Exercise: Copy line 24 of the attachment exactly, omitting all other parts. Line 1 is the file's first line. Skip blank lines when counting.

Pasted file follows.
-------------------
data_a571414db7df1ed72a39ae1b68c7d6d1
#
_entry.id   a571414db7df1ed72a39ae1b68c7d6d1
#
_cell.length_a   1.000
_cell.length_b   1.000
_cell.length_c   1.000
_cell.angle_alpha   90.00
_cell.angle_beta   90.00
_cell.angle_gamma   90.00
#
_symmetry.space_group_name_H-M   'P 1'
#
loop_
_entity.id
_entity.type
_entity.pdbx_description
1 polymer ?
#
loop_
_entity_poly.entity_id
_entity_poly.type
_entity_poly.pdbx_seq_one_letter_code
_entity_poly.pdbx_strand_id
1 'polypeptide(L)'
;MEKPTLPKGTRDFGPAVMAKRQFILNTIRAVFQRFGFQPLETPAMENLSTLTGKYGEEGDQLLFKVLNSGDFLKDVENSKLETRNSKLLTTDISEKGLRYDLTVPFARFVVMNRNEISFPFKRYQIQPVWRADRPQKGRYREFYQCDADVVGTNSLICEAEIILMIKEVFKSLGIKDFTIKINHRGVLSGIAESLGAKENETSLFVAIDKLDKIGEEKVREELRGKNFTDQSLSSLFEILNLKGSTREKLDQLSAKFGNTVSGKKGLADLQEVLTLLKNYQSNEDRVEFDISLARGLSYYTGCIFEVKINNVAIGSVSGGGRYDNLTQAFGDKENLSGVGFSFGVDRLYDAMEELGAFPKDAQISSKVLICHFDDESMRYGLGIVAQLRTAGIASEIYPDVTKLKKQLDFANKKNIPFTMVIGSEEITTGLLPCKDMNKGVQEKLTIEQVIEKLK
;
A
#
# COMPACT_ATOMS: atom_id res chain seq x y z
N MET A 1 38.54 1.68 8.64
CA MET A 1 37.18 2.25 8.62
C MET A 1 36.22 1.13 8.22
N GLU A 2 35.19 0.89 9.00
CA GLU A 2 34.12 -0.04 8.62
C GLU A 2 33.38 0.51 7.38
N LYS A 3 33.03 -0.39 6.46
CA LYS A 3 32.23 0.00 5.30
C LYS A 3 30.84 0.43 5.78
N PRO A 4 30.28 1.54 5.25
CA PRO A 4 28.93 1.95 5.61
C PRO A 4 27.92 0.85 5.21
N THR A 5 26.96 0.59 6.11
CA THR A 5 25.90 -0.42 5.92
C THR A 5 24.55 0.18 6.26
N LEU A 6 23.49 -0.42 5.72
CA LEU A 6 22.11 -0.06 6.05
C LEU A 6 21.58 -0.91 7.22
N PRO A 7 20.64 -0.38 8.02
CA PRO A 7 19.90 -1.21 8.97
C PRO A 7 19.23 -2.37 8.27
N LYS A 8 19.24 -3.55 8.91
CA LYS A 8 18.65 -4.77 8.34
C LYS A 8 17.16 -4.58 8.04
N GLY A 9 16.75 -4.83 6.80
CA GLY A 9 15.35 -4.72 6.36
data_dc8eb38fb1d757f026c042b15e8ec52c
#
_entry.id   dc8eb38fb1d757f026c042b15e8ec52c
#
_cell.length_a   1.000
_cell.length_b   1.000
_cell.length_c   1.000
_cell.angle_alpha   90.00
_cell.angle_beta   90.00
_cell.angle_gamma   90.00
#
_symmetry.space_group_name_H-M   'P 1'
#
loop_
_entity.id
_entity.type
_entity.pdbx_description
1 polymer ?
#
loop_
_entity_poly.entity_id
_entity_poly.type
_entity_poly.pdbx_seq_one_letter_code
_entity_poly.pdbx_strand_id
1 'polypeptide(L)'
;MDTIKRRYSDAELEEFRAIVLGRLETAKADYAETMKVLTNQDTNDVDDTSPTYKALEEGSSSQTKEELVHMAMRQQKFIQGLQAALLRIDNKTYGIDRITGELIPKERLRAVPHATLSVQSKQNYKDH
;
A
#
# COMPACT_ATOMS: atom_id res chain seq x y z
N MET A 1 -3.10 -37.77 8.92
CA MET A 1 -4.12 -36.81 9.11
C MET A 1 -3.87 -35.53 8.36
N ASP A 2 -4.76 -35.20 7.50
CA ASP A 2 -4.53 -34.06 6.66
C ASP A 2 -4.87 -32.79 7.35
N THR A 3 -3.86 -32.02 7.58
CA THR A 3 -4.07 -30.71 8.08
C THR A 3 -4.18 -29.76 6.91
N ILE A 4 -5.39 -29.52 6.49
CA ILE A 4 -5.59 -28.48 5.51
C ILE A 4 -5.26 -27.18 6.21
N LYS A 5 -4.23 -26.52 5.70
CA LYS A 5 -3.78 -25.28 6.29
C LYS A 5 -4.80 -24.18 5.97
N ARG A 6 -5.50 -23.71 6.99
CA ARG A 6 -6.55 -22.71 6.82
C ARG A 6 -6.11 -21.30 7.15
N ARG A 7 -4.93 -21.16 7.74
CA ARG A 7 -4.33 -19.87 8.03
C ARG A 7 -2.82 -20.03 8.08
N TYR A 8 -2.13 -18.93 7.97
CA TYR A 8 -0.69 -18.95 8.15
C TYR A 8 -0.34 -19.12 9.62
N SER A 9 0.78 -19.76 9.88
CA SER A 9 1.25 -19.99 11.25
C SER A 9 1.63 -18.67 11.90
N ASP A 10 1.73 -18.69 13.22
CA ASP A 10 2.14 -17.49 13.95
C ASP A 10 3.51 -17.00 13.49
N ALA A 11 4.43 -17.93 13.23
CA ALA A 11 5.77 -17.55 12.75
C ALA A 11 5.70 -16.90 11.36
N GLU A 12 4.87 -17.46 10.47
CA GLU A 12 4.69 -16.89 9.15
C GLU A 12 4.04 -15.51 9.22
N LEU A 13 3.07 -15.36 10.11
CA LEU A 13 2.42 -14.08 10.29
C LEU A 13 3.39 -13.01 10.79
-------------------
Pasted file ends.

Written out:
_entity_poly.pdbx_strand_id